Not at all, according to a commentary published in the August issue of Radiology. The overdiagnosis myth overshadows the real problems—suboptimal patient management and overtreatment. The authors urged imagers to remain vigilant in detection and suggested they play an active role in management decisions.
Screening mammography continues to trigger both vocal opposition and ardent support with some critics asserting that aggressive screening in the U.S. has led to an epidemic of overdiagnosis.
“The term overdiagnosis is often used in population–based studies to describe the difference between cancer detection and subsequent treatment of abnormal findings and the actual corresponding population-based effect on mortality,” wrote David Gur, ScD, and Jules H. Sumkin, DO, both from the department of radiology at University of Pittsburgh.
Overdiagnosed cancers represent disease that is detected and treated which would not have affected mortality if it had been left alone.
A study published Nov. 22, 2012, in the New England Journal of Medicine, estimated that 31 percent of diagnosed breast cancers likely represent overdiagnosis. The researchers attributed the majority of the progress in reducing breast cancer mortality to improvements in treatment rather than improvements in detection.
This leads to the assumption, according to Gur and Sumkin, that radiologists could solve overdiagnosis by not searching for preclinical abnormalities. However, the authors contend good and correct imaging data are always good.
“What is not always good is the way this information is used when making optimal management decisions… Once a decision to screen is made, the role of radiology in screening for early detection of disease has been and needs to remain diligence in detecting and correctly diagnosing all depicted abnormalities at the earliest stage possible.”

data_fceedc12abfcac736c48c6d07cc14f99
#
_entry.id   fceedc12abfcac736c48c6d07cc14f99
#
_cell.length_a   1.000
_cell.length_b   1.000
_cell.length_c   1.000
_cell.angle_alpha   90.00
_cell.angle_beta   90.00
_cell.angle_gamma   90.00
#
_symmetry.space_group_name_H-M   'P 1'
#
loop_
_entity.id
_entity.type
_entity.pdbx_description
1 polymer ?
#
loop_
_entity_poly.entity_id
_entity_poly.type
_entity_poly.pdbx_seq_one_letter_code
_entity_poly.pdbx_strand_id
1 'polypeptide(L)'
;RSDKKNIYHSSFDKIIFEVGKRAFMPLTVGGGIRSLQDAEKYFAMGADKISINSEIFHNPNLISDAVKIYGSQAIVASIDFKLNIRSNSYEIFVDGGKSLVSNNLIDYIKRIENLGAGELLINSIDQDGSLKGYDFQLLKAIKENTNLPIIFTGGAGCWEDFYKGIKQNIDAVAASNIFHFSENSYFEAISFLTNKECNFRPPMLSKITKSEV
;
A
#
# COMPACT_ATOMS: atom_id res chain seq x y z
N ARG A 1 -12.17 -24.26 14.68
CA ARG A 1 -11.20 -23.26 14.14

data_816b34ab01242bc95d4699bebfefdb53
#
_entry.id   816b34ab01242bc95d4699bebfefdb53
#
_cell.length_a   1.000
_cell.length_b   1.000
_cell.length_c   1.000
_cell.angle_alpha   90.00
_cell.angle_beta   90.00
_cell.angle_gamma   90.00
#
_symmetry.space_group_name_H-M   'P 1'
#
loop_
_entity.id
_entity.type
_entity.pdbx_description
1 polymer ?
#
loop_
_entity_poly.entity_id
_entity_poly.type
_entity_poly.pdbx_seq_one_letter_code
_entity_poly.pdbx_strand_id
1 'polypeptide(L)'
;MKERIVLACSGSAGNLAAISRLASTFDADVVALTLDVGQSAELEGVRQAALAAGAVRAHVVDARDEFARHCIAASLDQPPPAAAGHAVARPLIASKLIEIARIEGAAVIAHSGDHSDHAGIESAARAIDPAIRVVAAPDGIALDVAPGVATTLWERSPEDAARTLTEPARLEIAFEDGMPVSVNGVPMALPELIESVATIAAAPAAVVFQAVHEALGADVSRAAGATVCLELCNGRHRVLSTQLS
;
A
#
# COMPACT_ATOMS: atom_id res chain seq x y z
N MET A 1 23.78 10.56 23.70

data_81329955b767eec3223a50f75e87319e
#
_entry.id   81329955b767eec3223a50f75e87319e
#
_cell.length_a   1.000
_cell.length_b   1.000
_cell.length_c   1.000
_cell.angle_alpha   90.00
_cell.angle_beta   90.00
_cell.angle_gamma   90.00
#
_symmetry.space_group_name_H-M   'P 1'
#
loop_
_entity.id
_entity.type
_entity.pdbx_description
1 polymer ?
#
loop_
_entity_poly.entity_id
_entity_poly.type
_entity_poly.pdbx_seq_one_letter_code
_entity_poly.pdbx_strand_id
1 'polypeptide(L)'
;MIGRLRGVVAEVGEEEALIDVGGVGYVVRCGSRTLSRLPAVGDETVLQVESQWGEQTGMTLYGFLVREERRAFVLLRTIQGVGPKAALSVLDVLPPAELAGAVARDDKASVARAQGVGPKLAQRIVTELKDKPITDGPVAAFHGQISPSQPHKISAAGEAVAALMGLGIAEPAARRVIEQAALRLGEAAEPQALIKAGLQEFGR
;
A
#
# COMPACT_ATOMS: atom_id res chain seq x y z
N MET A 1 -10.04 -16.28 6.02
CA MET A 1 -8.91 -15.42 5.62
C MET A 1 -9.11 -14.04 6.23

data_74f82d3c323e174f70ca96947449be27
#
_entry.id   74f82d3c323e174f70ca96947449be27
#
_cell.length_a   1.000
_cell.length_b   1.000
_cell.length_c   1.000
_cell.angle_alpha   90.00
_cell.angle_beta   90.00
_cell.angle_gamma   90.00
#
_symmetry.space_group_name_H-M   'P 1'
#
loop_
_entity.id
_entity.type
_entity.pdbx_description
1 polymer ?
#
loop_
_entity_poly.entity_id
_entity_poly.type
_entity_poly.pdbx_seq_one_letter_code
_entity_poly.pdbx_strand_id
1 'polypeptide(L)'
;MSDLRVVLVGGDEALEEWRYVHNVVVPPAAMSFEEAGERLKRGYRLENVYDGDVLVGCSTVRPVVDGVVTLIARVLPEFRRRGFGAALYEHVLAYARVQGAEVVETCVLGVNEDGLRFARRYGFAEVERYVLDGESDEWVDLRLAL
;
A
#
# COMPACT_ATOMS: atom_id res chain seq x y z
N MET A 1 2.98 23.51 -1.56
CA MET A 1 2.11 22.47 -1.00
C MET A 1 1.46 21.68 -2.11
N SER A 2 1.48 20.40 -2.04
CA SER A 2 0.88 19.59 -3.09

Correctly diagnosed abnormal findings can be optimally managed, suboptimally managed, mismanaged and possibly overtreated, continued Gur and Sumkin.
The decision then becomes how to effectively manage a finding that is not considered indicative of clinically important disease. As society makes these decisions, the role of imaging may be to follow findings until they progress to a point where a change is management is required, e.g. grade 1 ductal carcinoma in situ.
This approach follows other established protocols in imaging; for example, some findings in the bones and chest are recognized as “leave-me-alone” lesions.
The hitch in breast imaging is the dearth of data on how to manage some lesions that may reflect overdiagnosis. Gur and Sumkin cited treatment of lobular neoplasia as one example.
They encouraged radiologists to focus on detection, correct diagnosis and appropriate treatment of early clinical disease and remain actively involved in management decisions, “as we cannot fully blame our colleagues for suboptimal use of information we provide if we are not actively trying to participate in the process.”
Finally, the authors emphasized that medicine and society needs to address the real problem—overtreatment. “Until there are validated and accepted alternatives to imaging-based screening, as imagers finding these lesions, we are doing exactly what we are supposed to do and exactly what women expect us to do.”